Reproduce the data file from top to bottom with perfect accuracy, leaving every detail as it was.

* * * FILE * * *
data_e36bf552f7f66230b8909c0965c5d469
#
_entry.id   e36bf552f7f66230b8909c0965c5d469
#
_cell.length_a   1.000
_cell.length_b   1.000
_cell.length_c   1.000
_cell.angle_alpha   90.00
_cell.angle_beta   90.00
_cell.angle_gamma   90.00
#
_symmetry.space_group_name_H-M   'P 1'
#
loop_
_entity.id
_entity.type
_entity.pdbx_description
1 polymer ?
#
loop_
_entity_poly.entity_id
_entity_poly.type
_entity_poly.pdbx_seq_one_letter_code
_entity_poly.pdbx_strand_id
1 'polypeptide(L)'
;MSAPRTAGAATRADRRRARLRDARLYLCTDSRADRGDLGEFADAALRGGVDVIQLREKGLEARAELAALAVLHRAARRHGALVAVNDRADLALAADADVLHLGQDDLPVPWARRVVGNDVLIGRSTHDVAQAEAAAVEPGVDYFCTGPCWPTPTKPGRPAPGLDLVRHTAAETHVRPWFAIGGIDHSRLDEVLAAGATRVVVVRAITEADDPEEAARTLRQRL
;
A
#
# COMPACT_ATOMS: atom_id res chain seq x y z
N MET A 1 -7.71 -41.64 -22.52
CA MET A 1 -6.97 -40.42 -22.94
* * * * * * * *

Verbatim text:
data_e36bf552f7f66230b8909c0965c5d469
#
_entry.id   e36bf552f7f66230b8909c0965c5d469
#
_cell.length_a   1.000
_cell.length_b   1.000
_cell.length_c   1.000
_cell.angle_alpha   90.00
_cell.angle_beta   90.00
_cell.angle_gamma   90.00
#
_symmetry.space_group_name_H-M   'P 1'
#
loop_
_entity.id
_entity.type
_entity.pdbx_description
1 polymer ?
#
loop_
_entity_poly.entity_id
_entity_poly.type
_entity_poly.pdbx_seq_one_letter_code
_entity_poly.pdbx_strand_id
1 'polypeptide(L)'
;MSAPRTAGAATRADRRRARLRDARLYLCTDSRADRGDLGEFADAALRGGVDVIQLREKGLEARAELAALAVLHRAARRHGALVAVNDRADLALAADADVLHLGQDDLPVPWARRVVGNDVLIGRSTHDVAQAEAAAVEPGVDYFCTGPCWPTPTKPGRPAPGLDLVRHTAAETHVRPWFAIGGIDHSRLDEVLAAGATRVVVVRAITEADDPEEAARTLRQRL
;
A
#
# COMPACT_ATOMS: atom_id res chain seq x y z
N MET A 1 -7.71 -41.64 -22.52
CA MET A 1 -6.97 -40.42 -22.94